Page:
Brazil ready for solar auctions

Brazil is ready to hold yearly auctions for large-scale solar power as soon as the government decides whether it will be part of the country's energetic policies, says André Pepitone, director at Brazil's power regulator Aneel.

"The regulatory structure for the auctions is ready and Aneel has registered enough projects to hold yearly auctions with 1000MW or more with 10-year contracts,” he says.

Pepitone suggested A-1 auctions for solar power, which means that projects have to be built and start delivering power within 12 months after the tender.

He also notes that prices have been coming down while technology has been stabilizing. “It's a question of price,” he adds.

Aneel has been contacted by companies who say they can now, with current technology, sell solar power at around R$200/MWh ($85.50). This compares with wind which is sold at around R$120/MWh.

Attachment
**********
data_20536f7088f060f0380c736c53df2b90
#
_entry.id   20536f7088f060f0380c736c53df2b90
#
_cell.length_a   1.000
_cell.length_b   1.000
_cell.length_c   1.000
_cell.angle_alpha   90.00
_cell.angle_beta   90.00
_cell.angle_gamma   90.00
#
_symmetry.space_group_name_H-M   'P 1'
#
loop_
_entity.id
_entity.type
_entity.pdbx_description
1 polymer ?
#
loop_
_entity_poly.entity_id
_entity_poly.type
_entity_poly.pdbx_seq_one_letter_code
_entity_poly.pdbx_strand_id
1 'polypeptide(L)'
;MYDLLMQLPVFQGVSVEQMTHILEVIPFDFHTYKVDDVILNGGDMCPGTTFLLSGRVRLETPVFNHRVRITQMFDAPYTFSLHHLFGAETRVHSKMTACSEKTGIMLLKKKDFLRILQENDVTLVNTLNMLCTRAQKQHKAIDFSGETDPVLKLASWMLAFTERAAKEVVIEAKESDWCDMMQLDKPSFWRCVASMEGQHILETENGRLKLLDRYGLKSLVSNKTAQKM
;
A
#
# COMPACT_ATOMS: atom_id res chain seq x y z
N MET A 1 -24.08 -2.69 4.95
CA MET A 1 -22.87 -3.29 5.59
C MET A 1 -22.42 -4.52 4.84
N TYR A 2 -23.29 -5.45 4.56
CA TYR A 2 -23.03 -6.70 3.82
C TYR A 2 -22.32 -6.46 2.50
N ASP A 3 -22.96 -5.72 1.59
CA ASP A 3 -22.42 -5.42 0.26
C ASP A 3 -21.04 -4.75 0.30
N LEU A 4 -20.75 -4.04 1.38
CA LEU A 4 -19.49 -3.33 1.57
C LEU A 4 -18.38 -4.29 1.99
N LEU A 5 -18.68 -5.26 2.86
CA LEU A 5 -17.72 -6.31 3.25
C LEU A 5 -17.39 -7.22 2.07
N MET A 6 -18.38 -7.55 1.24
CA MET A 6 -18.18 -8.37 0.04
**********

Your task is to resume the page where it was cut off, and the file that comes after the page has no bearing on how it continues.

Pepitone also suggests that implementation of government policies requiring national content similar to those for wind, would also boost the local solar industry and reduce long-term prices.

He stresses, however, that this depends on the Mines and Energy Ministry and Brazil's federal Energy Research Company (EPE) – the country's energy planning body – deciding on specific policies for solar power.

Last year, the government allowed solar project developers to participate in regular auctions. About 30 projects with a combined capacity of around 800MW were registered for the tenders. No power from solar projects was sold because they could not compete with cheaper power from other technologies.

In December 2013, Brazil's northeastern state of Pernambuco held a regional auction in which 122MW of solar power was sold for an average price of R$229/MWh.